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What is a 'terroristic threat' in Massachusetts?


Ever since the terror attacks of September 11, 2001, many states, including Massachusetts, have passed laws making "terroristic threats" a crime. Prior to passage of such laws, the actual use of guns, explosives and biological agents was covered by the general criminal laws of the states. Now, however, the making of threats to cause violence, whether or not the violence actually occurs, is a serious felony.

The crime of "terroristic threat" is defined as the willful communication of a threat (1) that a rifle, machine gun, an explosive or incendiary device, a dangerous biologic agent or any of several other substances capable of causing death or serious bodily injury is present or will be used at a specified place or location; or (2) that an aircraft, ship or common carrier will be hijacked, thereby causing anxiety, unrest, fear or personal discomfort.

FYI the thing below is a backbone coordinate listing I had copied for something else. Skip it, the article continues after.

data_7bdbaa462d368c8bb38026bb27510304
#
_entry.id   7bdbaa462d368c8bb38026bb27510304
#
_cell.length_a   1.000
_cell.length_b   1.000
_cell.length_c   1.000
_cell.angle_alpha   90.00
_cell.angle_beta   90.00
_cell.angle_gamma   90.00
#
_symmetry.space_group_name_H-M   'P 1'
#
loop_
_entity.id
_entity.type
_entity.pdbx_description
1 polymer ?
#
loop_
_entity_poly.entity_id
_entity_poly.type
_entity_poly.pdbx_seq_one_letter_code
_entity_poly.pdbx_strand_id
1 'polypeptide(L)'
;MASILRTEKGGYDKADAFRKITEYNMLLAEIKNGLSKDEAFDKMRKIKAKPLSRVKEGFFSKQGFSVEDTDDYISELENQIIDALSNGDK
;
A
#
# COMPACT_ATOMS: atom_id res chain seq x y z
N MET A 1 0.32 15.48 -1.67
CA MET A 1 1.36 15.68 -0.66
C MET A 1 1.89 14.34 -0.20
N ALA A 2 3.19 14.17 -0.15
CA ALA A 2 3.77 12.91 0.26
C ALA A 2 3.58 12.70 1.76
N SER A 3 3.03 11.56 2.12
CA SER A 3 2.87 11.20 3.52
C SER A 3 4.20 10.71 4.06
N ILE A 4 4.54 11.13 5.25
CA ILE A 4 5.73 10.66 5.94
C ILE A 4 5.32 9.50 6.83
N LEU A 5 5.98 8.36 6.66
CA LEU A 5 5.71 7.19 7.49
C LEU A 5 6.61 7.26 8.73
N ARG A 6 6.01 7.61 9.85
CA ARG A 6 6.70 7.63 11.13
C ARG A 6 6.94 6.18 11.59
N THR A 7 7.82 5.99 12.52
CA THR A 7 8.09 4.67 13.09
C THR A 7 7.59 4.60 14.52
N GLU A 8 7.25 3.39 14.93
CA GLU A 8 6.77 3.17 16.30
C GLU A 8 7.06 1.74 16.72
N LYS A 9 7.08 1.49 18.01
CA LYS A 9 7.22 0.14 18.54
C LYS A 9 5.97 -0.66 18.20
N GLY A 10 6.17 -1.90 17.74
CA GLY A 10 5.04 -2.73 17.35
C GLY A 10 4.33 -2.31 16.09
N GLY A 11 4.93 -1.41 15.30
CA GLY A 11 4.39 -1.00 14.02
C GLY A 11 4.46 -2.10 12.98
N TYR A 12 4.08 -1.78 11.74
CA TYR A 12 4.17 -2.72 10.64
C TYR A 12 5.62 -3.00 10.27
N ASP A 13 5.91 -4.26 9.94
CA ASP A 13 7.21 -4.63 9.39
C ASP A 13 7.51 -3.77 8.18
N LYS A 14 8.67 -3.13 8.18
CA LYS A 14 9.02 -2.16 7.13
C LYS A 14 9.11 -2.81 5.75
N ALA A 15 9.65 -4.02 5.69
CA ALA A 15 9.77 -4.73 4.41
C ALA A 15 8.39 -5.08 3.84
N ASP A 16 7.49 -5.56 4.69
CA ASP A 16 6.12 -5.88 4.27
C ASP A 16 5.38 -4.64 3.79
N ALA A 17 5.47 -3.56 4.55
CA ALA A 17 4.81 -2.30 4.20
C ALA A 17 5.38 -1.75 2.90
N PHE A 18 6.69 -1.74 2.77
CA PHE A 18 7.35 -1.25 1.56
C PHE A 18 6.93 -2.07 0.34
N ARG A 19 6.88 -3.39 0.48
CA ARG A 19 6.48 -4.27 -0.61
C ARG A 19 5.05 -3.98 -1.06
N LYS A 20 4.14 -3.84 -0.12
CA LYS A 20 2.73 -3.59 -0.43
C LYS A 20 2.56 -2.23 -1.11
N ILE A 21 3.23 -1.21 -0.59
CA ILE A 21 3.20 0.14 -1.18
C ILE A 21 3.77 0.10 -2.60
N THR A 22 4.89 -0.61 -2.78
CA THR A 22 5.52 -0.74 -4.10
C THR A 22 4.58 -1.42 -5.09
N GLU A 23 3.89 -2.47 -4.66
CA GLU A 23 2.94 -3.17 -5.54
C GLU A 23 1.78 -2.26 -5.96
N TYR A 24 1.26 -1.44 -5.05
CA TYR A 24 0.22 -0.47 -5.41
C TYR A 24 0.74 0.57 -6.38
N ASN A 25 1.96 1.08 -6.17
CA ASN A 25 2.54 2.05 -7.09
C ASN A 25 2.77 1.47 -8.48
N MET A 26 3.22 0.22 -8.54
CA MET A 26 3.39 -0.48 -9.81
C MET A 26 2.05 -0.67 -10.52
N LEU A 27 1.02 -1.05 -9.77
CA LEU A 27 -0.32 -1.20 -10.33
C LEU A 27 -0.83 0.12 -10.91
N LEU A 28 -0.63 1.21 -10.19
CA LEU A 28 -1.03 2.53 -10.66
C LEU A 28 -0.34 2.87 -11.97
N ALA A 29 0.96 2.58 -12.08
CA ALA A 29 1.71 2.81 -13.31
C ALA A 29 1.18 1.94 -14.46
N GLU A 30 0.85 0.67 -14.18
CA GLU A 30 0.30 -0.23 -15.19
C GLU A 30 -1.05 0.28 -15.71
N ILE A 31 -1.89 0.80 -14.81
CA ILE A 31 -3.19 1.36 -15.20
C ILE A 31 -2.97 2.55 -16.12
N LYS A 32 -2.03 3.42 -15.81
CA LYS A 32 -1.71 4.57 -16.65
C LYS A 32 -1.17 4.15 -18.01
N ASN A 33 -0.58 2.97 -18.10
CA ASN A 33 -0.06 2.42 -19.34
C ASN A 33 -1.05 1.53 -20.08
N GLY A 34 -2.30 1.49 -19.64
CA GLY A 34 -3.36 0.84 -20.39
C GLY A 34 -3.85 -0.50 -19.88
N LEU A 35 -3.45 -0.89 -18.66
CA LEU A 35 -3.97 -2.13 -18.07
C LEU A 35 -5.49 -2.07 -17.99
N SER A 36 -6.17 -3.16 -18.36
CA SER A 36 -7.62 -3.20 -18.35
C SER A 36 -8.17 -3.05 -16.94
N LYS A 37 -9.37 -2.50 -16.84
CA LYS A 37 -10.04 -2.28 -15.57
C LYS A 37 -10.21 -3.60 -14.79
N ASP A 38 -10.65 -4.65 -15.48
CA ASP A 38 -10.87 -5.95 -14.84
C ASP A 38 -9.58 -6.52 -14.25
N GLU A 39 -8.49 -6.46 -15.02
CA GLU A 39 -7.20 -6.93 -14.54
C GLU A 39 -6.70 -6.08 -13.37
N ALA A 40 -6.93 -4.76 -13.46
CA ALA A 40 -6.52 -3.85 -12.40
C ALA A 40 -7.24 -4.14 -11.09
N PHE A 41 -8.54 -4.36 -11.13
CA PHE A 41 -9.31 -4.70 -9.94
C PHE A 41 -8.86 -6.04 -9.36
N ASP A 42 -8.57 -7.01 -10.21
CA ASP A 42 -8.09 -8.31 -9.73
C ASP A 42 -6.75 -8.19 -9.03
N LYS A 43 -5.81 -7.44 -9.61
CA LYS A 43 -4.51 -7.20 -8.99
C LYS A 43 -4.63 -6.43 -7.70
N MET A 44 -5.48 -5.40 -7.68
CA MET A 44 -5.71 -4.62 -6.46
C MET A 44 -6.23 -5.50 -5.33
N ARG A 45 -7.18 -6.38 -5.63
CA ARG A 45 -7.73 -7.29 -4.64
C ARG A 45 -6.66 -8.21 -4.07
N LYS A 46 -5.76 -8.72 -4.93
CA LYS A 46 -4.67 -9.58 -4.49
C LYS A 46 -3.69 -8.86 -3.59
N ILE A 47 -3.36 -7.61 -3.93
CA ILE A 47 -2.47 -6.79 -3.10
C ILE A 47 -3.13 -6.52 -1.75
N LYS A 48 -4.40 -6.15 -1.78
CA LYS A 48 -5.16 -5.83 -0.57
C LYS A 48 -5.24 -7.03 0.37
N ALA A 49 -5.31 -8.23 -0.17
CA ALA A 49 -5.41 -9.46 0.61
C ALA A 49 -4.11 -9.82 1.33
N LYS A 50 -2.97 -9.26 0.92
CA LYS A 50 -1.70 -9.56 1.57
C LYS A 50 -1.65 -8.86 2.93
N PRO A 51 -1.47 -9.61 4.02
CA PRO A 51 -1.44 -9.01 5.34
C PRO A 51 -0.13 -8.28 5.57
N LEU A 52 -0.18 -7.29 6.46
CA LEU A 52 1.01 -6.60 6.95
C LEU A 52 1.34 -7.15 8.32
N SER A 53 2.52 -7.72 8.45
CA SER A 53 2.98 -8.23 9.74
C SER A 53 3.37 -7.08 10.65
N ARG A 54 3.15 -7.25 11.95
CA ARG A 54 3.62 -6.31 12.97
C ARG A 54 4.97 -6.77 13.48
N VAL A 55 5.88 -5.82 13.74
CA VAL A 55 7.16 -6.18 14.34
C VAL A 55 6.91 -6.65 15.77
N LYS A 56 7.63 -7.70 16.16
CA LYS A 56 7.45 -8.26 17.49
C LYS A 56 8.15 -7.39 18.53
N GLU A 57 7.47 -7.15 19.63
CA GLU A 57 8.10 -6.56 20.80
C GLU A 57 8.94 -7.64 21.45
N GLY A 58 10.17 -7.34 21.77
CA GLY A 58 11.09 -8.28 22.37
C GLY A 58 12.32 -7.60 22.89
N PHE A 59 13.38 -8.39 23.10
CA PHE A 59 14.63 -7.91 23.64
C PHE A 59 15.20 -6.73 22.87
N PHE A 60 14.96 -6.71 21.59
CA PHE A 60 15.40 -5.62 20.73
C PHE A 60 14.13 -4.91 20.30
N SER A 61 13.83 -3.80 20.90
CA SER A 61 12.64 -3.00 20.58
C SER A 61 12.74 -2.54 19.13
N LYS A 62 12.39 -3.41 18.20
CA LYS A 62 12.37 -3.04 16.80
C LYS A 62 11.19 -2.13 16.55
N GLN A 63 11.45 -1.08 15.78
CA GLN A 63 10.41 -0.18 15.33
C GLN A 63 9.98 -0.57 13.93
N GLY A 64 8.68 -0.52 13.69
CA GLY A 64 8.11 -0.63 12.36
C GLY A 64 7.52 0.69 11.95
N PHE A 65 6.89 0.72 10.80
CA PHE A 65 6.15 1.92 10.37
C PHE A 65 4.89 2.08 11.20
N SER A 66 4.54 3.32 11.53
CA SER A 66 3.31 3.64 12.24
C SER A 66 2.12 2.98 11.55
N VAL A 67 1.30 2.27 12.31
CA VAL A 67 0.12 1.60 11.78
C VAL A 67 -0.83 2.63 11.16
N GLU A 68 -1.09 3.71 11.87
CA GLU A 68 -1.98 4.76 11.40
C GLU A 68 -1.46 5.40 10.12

The crucial element of the crime is the making of the threat, not the actual commission of an act of terrorism. Moreover, a person can be convicted of making terroristic threats indirectly by causing another person to do so. The penalty for the crime is imprisonment for up to 20 years in the state prison or in the house of correction for six months to two-and-a-half years, a fine of not more than $10,000, or by a combination of imprisonment and fine. If the defendant is found guilty, the court is also required to conduct a hearing to determine losses suffered by the institution or entity who suffered loss because of the threat. The defendant can be ordered to make restitution.

Terroristic threats constitute a very serious criminal offense. Anyone facing such charges might find significant benefit in consulting an experienced criminal defense attorney for advice on the facts and law of the case and the likelihood of obtaining a favorable plea agreement or acquittal.

Source: Commonwealth of Massachusetts, General Laws "Section 269.14," accessed on Feb. 3, 2018

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